Panel Paper: Role Models, Aid, or Peer Effects? Correlates of Persistence in STEM Majors

Thursday, November 8, 2018
8229 - Lobby Level (Marriott Wardman Park)

*Names in bold indicate Presenter

Margaret E. Blume-Kohout, Colgate University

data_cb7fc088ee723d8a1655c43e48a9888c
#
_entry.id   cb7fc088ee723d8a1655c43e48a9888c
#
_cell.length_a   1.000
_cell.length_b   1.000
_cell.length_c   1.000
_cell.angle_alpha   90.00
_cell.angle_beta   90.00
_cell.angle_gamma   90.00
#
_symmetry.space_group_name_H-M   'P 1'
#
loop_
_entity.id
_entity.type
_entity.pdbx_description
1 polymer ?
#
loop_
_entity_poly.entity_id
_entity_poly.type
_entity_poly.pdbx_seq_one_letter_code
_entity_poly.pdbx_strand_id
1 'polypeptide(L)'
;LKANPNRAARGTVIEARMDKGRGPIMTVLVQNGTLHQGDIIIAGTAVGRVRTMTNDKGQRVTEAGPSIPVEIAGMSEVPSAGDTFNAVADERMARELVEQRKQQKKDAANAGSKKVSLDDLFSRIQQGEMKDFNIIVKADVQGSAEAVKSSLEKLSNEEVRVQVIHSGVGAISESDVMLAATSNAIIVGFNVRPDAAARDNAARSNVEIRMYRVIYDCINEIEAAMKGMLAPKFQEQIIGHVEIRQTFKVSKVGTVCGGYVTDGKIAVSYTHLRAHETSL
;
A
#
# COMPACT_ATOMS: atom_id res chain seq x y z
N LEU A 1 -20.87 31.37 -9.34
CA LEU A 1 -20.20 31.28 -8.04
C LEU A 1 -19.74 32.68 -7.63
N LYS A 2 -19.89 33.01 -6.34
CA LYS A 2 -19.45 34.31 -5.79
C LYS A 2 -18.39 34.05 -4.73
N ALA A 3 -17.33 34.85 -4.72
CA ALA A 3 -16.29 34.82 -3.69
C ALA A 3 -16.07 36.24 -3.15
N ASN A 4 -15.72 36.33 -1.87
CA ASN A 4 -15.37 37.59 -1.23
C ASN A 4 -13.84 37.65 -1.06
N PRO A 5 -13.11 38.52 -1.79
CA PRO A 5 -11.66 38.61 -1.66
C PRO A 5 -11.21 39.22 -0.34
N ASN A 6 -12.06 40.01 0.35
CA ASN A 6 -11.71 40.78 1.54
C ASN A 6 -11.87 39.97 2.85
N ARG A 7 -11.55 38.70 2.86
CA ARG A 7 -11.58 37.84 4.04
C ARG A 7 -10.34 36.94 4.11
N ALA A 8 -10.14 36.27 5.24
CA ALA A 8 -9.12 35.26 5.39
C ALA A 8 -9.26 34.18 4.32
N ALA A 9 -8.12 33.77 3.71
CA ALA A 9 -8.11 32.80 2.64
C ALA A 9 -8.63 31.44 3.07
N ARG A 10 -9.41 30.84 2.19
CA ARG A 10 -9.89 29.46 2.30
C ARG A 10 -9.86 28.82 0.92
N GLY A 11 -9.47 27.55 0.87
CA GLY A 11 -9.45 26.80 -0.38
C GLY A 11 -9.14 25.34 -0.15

Using a newly-developed institutional administrative dataset from a large, public Minority-Serving Institution with student-level observations merged with publicly available statistical data, we examine the relative importance of several factors that influence undergraduates’ persistence in science, technology, engineering, and mathematics (STEM) degree programs. Previous studies have indicated that women students who take introductory STEM courses with women faculty instructors are more likely to earn STEM degrees, and women students are more likely to be dissuaded from continuing in STEM degrees when they earn lower grades in STEM courses, or when the share of foreign students is increasing. We examine women’s persistence beyond introductory general chemistry and calculus as a function of their high school characteristics, multiple measures of ability, the shares of female and foreign students in their section of the course, and instructor demographics. We also consider the relative effectiveness of aid-related policy interventions like Department of Education SMART grants—a program for Pell-eligible students majoring in STEM—in supporting broader participation of lower-income students in STEM majors, and ultimately STEM degree completion.